Actually, biogas production is mainly based on the anaerobic digestion (see figure 2) of “high moisture content biomass” such as manure, waste streams from food processing plants or waste from municipal effluent treatment systems. Biogas production from energy crops will also increase and will have to be based on a wide range of crops that are grown in versatile, sustainable crop rotations. Biogas production can be part of sustainable biofuels-based biorefineries as it can derive value from wet streams. This value can be increased by optimizing methane yield and economic efficiency of biogas production [4] and deriving nutrient value from the digestate streams [5].

 

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Figure 2 – Biogas production system scheme

 

2.2 Sugar Platform

Sugar platforms can implements processes to degrade sucrose in glucose or to hydrolyse starch or cellulose in glucose. Glucose serves as feedstock for fermentation processes to give a variety of important chemical building blocks.

The hydrolysis of hemicelluloses and then the fermentation of these resulted carbohydrate streams can in theory produce the same products as six carbon sugar streams; however, technical, biological and economic barriers need to be overcome before these opportunities can be exploited. Chemical manipulation of these streams can provide a range of useful molecules (see figure 3).

Indeed, by selective dehydration, hydrogenation and oxidation reactions it is possible to obtain useful products, such as: sorbitol, furfural, glucaric acid, hydroxymethylfurfural (HMF), and levulinic acid. Over 1 million tonnes of sorbitol is produced per year as a food ingredient, personal care ingredient (e.g. toothpaste), and for industrial use [6], [7].

 

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Figure 3 – Sugar platform scheme [2]

 

 

2.3 Vegetable Oil Platform

Global oil production in 2009 amounted to 7.7 million tones of fatty acids and 2.0 million tonnes of fatty alcohols [8]. The majority of fatty acid derivatives are used as surface active agents in soaps, detergents and personal care products [9].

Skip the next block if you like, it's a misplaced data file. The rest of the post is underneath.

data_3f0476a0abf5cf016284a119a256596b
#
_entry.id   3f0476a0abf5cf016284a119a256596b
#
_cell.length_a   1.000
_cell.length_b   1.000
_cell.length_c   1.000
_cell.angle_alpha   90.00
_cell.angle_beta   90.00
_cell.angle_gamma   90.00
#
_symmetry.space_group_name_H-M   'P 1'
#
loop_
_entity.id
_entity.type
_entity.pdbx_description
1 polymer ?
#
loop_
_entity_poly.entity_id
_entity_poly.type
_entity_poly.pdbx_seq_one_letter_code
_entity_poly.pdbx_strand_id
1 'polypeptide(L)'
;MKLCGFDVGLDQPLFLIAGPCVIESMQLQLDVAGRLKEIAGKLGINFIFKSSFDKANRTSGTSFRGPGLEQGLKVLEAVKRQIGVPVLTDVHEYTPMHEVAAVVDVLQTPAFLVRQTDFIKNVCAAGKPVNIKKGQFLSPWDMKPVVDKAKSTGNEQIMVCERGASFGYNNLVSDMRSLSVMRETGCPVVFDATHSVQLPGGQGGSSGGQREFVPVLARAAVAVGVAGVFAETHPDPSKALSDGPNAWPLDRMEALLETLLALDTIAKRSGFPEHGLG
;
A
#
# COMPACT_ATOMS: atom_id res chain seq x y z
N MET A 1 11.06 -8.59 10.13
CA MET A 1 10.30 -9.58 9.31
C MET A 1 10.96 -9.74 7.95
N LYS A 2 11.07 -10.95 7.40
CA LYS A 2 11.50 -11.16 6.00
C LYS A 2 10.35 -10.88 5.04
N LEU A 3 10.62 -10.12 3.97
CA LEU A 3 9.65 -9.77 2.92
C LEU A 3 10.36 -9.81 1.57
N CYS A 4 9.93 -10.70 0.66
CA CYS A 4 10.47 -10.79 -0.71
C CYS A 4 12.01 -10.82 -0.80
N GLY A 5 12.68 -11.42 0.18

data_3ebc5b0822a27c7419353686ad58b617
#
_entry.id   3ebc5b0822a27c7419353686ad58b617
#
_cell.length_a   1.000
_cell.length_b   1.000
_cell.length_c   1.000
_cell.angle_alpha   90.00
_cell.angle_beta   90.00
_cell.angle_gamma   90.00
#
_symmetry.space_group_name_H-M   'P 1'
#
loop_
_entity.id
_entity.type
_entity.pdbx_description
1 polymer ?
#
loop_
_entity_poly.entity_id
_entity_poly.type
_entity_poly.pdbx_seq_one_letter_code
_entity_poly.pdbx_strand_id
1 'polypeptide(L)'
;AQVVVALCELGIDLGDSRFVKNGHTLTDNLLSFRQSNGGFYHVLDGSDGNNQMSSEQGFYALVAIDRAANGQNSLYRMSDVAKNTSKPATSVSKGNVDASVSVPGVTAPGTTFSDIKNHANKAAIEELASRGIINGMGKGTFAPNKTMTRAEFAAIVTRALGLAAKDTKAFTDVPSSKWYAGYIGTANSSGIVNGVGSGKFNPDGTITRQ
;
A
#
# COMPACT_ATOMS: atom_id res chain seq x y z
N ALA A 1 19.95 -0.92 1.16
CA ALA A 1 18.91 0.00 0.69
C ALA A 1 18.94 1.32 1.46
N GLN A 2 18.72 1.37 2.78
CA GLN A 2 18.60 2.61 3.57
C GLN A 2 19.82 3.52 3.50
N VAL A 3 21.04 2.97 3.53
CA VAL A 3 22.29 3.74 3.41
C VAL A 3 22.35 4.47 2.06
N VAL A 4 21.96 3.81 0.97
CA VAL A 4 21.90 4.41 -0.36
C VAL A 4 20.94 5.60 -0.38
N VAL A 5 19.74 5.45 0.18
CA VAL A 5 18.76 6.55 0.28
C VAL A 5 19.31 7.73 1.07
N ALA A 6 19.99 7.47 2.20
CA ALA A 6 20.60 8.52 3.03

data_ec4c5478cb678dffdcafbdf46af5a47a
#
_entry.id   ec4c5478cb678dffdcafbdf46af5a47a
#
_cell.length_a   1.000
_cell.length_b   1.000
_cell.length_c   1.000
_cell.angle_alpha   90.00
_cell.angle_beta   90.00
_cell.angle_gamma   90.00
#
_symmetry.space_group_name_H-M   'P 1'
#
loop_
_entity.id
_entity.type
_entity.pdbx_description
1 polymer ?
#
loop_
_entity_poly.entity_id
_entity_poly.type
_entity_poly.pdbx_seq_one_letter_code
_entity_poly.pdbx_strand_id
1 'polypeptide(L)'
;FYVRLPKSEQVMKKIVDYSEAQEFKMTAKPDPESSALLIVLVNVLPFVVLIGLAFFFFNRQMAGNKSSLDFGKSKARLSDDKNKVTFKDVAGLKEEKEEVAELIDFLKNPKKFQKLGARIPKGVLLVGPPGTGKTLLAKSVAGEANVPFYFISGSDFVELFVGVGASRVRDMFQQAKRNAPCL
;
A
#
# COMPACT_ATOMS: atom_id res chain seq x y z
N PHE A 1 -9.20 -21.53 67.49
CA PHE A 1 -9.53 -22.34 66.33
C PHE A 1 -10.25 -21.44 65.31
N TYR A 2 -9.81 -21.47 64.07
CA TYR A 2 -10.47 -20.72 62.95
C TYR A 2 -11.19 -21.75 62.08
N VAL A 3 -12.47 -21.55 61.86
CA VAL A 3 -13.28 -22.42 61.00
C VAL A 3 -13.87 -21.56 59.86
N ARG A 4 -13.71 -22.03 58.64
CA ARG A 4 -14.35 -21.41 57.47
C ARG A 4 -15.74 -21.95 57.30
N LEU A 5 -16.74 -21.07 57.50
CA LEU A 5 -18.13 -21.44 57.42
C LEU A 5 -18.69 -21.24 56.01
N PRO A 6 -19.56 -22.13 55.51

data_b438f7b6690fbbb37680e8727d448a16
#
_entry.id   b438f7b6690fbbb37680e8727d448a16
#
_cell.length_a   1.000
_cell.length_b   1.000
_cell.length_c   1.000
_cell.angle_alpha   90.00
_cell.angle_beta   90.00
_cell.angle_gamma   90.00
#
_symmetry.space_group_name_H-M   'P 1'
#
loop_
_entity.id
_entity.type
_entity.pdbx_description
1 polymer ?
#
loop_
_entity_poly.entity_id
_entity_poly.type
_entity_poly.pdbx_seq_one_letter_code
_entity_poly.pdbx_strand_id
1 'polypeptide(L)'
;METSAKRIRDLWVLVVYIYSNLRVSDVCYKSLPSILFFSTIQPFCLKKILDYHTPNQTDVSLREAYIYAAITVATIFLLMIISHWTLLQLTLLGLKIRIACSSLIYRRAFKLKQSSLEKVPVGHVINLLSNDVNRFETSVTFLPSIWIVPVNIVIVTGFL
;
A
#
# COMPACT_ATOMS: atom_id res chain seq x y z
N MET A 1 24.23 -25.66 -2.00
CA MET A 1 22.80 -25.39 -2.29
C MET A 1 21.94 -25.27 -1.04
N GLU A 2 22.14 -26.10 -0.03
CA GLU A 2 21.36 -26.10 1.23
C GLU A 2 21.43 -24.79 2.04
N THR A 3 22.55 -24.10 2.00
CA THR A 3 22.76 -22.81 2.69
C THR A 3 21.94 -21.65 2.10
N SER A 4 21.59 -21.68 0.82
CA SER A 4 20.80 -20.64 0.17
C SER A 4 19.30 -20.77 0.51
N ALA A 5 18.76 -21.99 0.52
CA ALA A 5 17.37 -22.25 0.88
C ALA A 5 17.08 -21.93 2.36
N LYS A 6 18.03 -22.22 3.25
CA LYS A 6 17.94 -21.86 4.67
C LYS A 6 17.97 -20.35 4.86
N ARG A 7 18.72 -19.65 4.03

Major sources for these oils are coconut, palm and palm kernel oil, which are rich in C12–C18 saturated and monounsaturated fatty acids. Rapeseed oil, high in oleic acid, is a favoured source for biolubricants. Commercialized bifunctional building blocks for bio-based plastics include sebacic acid and 11-aminoundecanoic acid, both from castor oil, and azelaic acid derived from oleic acid. Dimerized fatty acids are primarily used for polyamide resins and polyamide hot melt adhesives.

Biodiesel production has increased significantly in recent years with a large percentage being derived from palm, rapeseed and soy oils. In 2009 biodiesel production was around 14 million tonnes; this quantity of biodiesel co-produces around 1.4 million tonnes of glycerol.

Glycerol is an important co-product of fatty acid/alcohol production. The glycerol market demand in 2009 was 1.8 million tonnes [8]. Glycerol is also an important co-product of fatty acid methyl ester (FAME) biodiesel production. It can be purified and sold for a variety of uses [5].

2.4 Algae Oil Platform

Algae biomass can be a sustainable renewable resource for chemicals and energy. The major advantages of using microalgae as renewable resource are:

  • Compared to plants algae have a higher productivity. This is mostly due to the fact that the entire biomass can be used in contrast to plants which have roots, stems and leafs. For example, the oil productivity per land surface can be up to 10 times higher than palm oil.
  • Microalgae can be cultivated in seawater or brackish water on non-arable land, and do not compete for resources with conventional agriculture.